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  • Writer's pictureDean Macken

Paddlesport Instructor Course - May 2021

Sunday, 16th May 2021

Paddlesport Instructor: Two-day training and assessment - 15th-16th May 2021 Written by Anneka Jones Last weekend, Sonal and I gate-crashed Hinckley Canoe Club’s Paddlesport Instructor course. We were meant to complete this a few weeks ago with the other 12 PaddlePlus’ians but due to my broken elbow and Sonal’s ear infection we were bound to wait it out.

After hearing all about the course from our friends and seeing the photos on Facebook, along with all their messages of congratulations etc, we were all fired up!

We were both excited but also a little nervous.

I’ve had many years’ experience in my boat, across various crafts really, and in different situations/environments, from touring and competition, and pootling up the canal with Penny, to running Grade 4 rivers in our peer group. Being a beginner myself was a very long time ago and except acting on the water as support for others, and hosting a few small sessions myself, I’ve not done a lot group management. This is where my nerves come in.

The Paddlesport Instructor course is the foundation for anyone wanting to encourage people into paddling. It aims to give instructors the knowledge and confidence to provide that safe-but-fun first-time experience, to give the newbies something to come back for. It’s also a first stepping-stone into a paddlesport coaching career.

From the FSRT (Foundation Safety Rescue Training) we had completed prior to this weekend, we already knew the rescues we would be asked to perform, but some practice was very well received from Mark Beasley at Kilby the Tuesday before. Some rescues were very successful and a couple not so. We reckoned it was too late for constructing an arm-stretching device and weight training now. But from this, we re-remembered the techniques, and what to do if the boat was, quite frankly, too heavy or cumbersome to manage upright with a person inside – simply leap out and grab them. Where there’s a will there’s a way!

So, with my boat strapped on the car, packed lunch packed, kit ready to include first aid kit, and all the other safety bumf I thought I might need, I was ready for the first day.

After the bumpy drive down the track along the side of Stanton Lakes, we met the rest of the soon to be instructors, 7 HCC members (all choosing kayaks as their craft, like us) and of course our providers, Dave Beecroft and Andy Oughton. After a quick hello we started on the question “what does a Paddlesport Instructor look like” and “what qualities should they have”. Soft skills we shouted out included good communication, enthusiasm for the sport, being inspirational, and helpful to those around us. Hard skills included being on time, managing rescues, decision making and being risk aware. All skills we were confident we had. We also talked about what kit a beginner could buy, our remit and assessing risks in our ‘very sheltered water environment’, and boat checks and features.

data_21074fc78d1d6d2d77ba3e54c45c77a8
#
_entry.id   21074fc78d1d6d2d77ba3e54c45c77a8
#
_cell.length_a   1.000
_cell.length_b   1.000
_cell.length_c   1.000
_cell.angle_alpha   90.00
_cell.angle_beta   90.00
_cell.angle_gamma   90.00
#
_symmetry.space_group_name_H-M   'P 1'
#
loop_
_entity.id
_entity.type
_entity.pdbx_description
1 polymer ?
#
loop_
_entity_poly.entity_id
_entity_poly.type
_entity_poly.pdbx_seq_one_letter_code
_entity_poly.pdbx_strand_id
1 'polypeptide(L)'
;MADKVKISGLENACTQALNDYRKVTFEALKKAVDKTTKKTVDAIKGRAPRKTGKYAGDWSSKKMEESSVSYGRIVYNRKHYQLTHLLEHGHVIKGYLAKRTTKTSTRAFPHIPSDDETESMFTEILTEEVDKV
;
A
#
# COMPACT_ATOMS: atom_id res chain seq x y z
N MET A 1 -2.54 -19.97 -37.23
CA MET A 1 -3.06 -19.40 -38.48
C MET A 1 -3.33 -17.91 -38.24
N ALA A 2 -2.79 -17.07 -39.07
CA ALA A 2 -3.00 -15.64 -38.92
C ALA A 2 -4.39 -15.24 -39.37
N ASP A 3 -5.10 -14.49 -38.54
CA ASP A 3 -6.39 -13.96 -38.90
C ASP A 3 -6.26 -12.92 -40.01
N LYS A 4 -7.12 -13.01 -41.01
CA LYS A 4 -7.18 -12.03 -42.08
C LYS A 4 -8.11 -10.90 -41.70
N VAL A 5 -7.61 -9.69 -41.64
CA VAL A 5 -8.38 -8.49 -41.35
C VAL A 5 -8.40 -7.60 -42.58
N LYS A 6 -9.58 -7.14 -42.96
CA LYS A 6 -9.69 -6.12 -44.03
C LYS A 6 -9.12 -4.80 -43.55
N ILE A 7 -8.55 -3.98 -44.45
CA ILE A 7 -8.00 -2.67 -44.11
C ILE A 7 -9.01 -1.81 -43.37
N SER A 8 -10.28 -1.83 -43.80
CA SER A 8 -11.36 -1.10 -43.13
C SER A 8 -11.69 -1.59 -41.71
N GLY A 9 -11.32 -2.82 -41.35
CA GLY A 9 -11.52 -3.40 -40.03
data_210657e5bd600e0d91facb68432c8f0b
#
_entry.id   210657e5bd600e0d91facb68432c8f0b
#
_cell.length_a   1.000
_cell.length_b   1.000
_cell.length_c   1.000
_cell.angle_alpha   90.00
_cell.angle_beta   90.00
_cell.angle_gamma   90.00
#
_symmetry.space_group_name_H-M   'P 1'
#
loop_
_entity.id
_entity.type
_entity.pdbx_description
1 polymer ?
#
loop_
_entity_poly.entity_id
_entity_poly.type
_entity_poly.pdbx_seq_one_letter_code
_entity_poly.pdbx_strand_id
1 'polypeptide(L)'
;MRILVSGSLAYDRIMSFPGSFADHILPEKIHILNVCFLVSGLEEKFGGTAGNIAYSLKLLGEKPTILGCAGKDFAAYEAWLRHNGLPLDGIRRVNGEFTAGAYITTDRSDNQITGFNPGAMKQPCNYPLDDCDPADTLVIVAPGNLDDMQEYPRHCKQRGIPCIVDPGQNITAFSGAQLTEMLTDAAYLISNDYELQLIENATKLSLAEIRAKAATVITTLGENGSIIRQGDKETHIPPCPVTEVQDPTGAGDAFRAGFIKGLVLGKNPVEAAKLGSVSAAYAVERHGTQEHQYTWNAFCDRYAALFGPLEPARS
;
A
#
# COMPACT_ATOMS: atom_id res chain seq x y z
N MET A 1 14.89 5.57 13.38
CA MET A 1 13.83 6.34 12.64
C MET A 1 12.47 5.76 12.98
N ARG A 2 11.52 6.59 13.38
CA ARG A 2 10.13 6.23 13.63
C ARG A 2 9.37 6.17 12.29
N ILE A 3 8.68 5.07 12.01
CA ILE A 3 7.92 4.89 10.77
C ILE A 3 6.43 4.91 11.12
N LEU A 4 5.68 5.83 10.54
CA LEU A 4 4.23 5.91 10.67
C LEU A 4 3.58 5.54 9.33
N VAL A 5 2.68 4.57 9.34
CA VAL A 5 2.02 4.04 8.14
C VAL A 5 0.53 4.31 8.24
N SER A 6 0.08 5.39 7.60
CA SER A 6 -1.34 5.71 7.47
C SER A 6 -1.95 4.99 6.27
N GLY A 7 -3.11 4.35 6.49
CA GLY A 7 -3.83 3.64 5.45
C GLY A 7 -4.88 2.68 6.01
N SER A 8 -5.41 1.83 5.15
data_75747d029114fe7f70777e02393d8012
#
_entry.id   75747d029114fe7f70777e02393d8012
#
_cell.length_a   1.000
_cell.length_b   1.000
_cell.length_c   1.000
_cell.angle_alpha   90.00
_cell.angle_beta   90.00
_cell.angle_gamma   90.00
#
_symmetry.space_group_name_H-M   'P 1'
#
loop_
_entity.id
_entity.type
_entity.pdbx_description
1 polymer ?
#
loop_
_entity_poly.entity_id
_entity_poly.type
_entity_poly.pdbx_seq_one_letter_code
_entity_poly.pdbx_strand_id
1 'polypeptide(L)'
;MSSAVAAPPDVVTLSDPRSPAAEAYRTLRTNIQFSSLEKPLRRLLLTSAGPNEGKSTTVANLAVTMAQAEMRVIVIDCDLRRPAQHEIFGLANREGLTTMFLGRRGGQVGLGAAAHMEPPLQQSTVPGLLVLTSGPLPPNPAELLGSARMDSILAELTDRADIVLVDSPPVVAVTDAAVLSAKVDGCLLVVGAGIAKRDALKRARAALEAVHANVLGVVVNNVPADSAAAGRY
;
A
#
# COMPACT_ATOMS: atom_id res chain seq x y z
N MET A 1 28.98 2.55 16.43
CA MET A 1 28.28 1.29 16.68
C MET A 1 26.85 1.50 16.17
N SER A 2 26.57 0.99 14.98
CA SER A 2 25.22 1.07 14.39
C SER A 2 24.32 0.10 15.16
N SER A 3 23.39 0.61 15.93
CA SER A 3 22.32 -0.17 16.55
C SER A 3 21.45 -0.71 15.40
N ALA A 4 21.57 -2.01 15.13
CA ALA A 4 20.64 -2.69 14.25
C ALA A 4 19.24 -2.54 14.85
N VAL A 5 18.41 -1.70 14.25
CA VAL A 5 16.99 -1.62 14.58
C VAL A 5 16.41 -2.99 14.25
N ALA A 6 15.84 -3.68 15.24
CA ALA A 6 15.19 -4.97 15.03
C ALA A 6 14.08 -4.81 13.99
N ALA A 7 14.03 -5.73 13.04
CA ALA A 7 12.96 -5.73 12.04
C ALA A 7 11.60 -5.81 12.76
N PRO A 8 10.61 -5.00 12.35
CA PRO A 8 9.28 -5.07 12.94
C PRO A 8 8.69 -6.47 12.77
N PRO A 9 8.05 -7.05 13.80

It was time for a bounce around the car park for a bank side/pre-paddle warm up. Dave had us standing in circles twist-jumping while he reiterated the importance of trunk rotation and Andy got us laughing as we dashed up and down the aisles with our pretend trolleys and slapping our legs like penguins travelling over ice.

After lunch it was time to get on the water for some games. We played Dragons & Shields (my new favourite) and World Domination - turns out we’re pretty competitive! This taught us the importance of Plan, Do, Review, even in the middle of a game. I’m looking forward to putting these into action on my sessions – making sure they are always inclusive, and everyone is kept active. We also learned that instead of teaching old-skool sweep strokes to turn, a ‘stern squeeze’ is much more effective. Instead of ‘painting a rainbow’ or marking out a ‘D in the water’ you correct the stroke at the back where the boat is actually turning from. Light bulb moment!

On to the wet bit - rescues. Over about half an hour, all 9 of us managed to successfully complete all deep-water rescues (all craft), getting a swimmer to the bank, rescuing an unconscious kayaker and paddleboarder, and an entrapped canoeist. This was a fast paced but controlled tick-in-the-box exercise for Dave and Andy to manage over their two groups. Sonal and I aced the deep-water rescues but were a little apprehensive over the ‘hand of god’ (pulling up an unconscious kayaker) and the entrapped canoeist (also righting the craft with a person inside). Lucky for us Ben was our willing victim in his Ripper, a much slicier kayak than anything I’ve tried this with before – one sweet push and pull move and he shot out of the water – Bang! ‘hand of god’ DONE. Another nice light boat was to hand for the entrapped canoeist, a Royalex Bell, again so much easier than the Polyurethane Ace that we struggled with on Tuesday.